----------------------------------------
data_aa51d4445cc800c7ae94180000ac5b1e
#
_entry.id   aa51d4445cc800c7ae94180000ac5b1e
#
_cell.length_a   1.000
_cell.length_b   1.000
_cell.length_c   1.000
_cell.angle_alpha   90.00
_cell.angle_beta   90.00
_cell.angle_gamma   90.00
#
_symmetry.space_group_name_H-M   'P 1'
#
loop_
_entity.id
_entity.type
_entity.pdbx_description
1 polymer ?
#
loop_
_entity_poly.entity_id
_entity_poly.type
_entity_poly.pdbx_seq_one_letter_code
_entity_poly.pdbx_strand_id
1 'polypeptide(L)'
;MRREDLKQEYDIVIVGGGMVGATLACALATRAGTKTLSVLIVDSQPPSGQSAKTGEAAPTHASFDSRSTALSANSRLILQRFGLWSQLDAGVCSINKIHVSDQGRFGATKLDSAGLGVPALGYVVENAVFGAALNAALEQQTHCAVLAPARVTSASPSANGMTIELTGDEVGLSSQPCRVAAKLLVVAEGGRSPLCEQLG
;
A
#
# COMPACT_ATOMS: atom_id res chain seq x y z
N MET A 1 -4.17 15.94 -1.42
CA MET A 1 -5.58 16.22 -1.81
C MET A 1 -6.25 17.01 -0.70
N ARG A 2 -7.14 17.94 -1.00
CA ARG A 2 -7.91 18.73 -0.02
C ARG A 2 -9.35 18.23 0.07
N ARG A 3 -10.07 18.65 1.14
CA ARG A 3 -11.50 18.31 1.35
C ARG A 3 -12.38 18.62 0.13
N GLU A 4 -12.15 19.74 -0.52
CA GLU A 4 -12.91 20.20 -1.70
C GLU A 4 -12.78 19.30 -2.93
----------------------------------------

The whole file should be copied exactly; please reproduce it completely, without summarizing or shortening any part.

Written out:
data_aa51d4445cc800c7ae94180000ac5b1e
#
_entry.id   aa51d4445cc800c7ae94180000ac5b1e
#
_cell.length_a   1.000
_cell.length_b   1.000
_cell.length_c   1.000
_cell.angle_alpha   90.00
_cell.angle_beta   90.00
_cell.angle_gamma   90.00
#
_symmetry.space_group_name_H-M   'P 1'
#
loop_
_entity.id
_entity.type
_entity.pdbx_description
1 polymer ?
#
loop_
_entity_poly.entity_id
_entity_poly.type
_entity_poly.pdbx_seq_one_letter_code
_entity_poly.pdbx_strand_id
1 'polypeptide(L)'
;MRREDLKQEYDIVIVGGGMVGATLACALATRAGTKTLSVLIVDSQPPSGQSAKTGEAAPTHASFDSRSTALSANSRLILQRFGLWSQLDAGVCSINKIHVSDQGRFGATKLDSAGLGVPALGYVVENAVFGAALNAALEQQTHCAVLAPARVTSASPSANGMTIELTGDEVGLSSQPCRVAAKLLVVAEGGRSPLCEQLG
;
A
#
# COMPACT_ATOMS: atom_id res chain seq x y z
N MET A 1 -4.17 15.94 -1.42
CA MET A 1 -5.58 16.22 -1.81
C MET A 1 -6.25 17.01 -0.70
N ARG A 2 -7.14 17.94 -1.00
CA ARG A 2 -7.91 18.73 -0.02
C ARG A 2 -9.35 18.23 0.07
N ARG A 3 -10.07 18.65 1.14
CA ARG A 3 -11.50 18.31 1.35
C ARG A 3 -12.38 18.62 0.13
N GLU A 4 -12.15 19.74 -0.52
CA GLU A 4 -12.91 20.20 -1.70
C GLU A 4 -12.78 19.30 -2.93